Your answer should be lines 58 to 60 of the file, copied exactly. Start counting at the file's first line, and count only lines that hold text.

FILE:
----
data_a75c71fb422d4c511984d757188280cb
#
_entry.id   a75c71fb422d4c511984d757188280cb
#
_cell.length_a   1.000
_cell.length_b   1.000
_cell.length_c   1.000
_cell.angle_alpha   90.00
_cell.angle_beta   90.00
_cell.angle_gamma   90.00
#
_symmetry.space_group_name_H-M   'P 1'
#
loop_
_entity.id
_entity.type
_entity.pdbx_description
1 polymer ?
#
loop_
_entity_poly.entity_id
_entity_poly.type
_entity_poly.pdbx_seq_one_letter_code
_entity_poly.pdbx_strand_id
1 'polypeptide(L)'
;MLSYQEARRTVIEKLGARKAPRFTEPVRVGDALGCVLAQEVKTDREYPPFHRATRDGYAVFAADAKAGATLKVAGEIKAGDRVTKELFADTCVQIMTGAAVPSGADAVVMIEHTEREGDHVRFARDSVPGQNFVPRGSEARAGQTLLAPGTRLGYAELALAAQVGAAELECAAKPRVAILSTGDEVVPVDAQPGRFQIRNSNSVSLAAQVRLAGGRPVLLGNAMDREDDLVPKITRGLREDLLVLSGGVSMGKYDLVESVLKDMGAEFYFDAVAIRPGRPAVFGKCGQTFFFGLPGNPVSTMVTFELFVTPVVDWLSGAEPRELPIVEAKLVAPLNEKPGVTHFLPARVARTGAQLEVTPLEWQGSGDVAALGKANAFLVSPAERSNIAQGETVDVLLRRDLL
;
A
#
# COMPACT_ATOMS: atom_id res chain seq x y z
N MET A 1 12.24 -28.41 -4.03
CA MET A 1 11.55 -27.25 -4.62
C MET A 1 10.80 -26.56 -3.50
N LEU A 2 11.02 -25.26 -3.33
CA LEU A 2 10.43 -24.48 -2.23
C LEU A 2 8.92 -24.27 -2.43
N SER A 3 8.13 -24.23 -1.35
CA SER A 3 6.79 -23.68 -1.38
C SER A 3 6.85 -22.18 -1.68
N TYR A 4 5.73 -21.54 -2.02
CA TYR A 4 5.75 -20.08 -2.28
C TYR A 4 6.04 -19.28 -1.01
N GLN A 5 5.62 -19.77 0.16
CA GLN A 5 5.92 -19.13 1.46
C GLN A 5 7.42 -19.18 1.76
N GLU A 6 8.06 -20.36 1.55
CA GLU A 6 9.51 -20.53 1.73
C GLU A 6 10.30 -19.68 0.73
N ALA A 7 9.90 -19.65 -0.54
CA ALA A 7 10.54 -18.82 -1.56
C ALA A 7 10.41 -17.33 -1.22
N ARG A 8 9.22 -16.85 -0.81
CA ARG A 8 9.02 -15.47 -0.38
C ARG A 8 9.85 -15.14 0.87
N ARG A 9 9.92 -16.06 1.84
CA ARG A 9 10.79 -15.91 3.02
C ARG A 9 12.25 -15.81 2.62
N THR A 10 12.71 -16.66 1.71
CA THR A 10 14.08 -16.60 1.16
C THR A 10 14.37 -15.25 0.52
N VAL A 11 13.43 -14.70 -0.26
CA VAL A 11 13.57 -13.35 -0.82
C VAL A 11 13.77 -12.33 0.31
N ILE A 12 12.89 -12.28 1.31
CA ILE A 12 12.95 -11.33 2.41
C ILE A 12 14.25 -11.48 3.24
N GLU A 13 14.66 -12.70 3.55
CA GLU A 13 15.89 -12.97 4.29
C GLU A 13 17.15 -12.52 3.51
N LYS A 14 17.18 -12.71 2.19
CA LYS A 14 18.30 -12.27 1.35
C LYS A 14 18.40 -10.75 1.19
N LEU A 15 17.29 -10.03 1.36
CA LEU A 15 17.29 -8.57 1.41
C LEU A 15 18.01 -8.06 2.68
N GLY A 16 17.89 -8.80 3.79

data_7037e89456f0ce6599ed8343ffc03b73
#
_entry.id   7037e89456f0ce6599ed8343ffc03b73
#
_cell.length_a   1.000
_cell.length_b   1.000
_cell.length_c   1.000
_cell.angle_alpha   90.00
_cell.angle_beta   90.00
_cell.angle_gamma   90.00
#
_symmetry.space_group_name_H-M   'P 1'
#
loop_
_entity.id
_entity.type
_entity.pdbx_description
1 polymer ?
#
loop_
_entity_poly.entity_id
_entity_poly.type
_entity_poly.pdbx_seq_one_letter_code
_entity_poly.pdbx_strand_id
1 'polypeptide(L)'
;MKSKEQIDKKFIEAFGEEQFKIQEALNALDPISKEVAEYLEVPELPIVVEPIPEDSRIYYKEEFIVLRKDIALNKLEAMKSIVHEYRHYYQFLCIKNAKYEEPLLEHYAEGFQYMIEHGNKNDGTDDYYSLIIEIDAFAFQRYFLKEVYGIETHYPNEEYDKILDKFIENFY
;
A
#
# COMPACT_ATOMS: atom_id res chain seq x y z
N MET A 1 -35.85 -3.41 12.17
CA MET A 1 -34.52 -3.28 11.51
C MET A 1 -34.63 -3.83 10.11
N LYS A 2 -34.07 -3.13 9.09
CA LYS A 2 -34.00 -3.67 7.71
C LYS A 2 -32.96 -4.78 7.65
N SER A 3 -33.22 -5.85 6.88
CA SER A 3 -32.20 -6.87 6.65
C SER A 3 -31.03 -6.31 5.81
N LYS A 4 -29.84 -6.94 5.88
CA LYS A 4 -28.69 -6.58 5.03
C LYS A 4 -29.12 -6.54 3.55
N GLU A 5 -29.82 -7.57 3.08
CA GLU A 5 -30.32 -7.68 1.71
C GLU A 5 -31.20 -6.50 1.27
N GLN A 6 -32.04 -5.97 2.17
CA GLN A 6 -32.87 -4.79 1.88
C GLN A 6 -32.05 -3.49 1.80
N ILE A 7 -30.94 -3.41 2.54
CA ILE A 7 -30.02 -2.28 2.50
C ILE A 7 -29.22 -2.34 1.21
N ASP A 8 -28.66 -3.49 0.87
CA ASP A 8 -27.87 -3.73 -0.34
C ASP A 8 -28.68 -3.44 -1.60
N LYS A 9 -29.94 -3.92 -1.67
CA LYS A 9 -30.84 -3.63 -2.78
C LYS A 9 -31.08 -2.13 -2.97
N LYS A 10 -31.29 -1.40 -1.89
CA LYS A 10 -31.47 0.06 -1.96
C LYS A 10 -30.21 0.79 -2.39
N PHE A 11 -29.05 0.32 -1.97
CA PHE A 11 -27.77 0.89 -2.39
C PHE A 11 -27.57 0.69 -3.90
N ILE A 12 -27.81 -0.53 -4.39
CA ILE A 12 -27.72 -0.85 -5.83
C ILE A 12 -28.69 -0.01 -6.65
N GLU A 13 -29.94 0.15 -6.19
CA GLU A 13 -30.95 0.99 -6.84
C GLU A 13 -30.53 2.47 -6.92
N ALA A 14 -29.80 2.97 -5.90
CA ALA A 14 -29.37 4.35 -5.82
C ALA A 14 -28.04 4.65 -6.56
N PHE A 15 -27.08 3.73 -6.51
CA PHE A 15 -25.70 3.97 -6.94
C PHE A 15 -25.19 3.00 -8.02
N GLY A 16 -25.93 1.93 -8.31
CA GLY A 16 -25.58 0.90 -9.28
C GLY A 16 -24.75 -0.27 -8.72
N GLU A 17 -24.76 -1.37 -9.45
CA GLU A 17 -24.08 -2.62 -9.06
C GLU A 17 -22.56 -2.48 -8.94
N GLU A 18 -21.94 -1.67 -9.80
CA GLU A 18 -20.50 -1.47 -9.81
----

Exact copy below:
N THR A 10 12.71 -16.66 1.71
CA THR A 10 14.08 -16.60 1.16
C THR A 10 14.37 -15.25 0.52